selected seismic IM on the basis of predictions of relevant numerical analyses. Various

24

approaches have been proposed in the literature for this purpose, including the incremental

25

dynamic analysis (IDA) (Vamvatsikos and Cornell, 2002), the multiple-stripe analysis (Jalayer

26

and Cornell, 2009) and the cloud analysis (Jalayer et al., 2015). The EDP-IM relations

27

developed by any of the above methods may be used to evaluate in a mathematically rigorous

28

way the efficiency and sufficiency of any seismic IM. As stated, an efficient IM will result to

29

reduced variability of the EDP for a given IM value. Quantifying the sufficiency of a seismic

30

IM requires the separate regression analysis of the EDP relative to seismological parameters,

31

e.g. the magnitude M and the epicentral distance R.

32

Other concepts and quantities, namely the practicality, effectiveness, robustness, computability

33

and proficiency, have been proposed before for identifying the optimum seismic IM for

34

buildings, bridges and above ground civil infrastructure (indicatively: Shome et al., 1998,

35

Mackie and Stojadinovic, 2003, Baker and Cornell, 2005; Vamvatsikos and Cornell, 2005,

36

Luco and Cornell, 2007, Padgett and DesRoshes, 2008, Yang et al., 2009, Kostinakis et al.,

37

2015, Fotopoulou and Pitilakis, 2015, among many others). Evidently, an efficient

38

[ ] [ ]

,,

DM EDP IM

DV G DV DM dG DM EDP dG EDP IM IM

ll

=éùéùéù

ëûë ûëû

òòò

[ ]

IM

l

-17-

determination of the spatial distribution of a selected seismic IM is of great importance in the

1

assessment of an extended network (De Risi et al., 2018).

2

As indicated in Section 3, various seismic IM have been adopted in empirical and analytical

3

fragility relations for buried pipelines, including MMI, PGA, PGV, εg, Ia, SI, as well as

4

PGV2/PGA. Figure 5 illustrates the proportions of the seismic IMs used by the available

5

empirical and analytical fragility relations for buried pipelines. The graph follows Gehl et al.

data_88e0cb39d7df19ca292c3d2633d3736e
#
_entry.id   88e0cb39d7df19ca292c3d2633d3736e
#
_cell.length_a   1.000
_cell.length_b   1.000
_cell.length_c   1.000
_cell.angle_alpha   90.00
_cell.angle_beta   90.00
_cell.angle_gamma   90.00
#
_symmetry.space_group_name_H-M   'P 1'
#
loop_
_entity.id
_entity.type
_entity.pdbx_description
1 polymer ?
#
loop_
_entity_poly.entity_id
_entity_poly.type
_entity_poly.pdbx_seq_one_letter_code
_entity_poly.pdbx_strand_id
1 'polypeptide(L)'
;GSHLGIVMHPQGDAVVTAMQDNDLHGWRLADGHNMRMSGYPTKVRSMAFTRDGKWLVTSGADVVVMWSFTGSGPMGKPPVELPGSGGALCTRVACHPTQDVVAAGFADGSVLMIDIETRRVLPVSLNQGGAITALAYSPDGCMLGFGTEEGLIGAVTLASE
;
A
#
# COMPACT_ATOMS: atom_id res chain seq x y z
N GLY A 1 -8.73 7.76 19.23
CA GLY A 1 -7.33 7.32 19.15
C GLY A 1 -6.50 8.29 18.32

6

(2014), whilst being updated by recent empirical and analytical studies. Clearly, PGV has a

7

dominant presence as seismic IM in the available functions, while PGA, MMI and εg are

8

following. A relevant comparative discussion on the efficiency (in a general sense) of the

9

above seismic IMs was made by Pineda-Porras and Najafi (2008). In a more recent study,

10

Shakid and Jahangiri (2016) examined the efficiency and sufficiency of 18 seismic IMs for NG

11

pipelines, on the basis of a numerical parametric study. More details about the latter study are

12

provided in the ensuing. Before that a critical revisit of the seismic IMs used in empirical and

13

analytical fragility relations for buried pipelines so far, as well as some elements from relevant

14

comparative studies, are presented.

15

16

4.2 Critical review of seismic IMs used in empirical fragility relations and analytical

17

fragility curves for buried pipelines

18

19

4.2.1 Modified Mercalli Intensity (MMI)

20

Modified Mercalli Intensity was used as seismic IM for buried pipelines in early studies

21

(Eguchi, 1983; Ballentine et al., 1990; Eguchi, 1991; O’Rourke T.D. et al., 1991; O’Rourke

22

T.D. et al., 1998), mainly due to the absence of extensive instrumental records of the seismic

23

ground motion. The measure is defined according to an index scale, with each level having a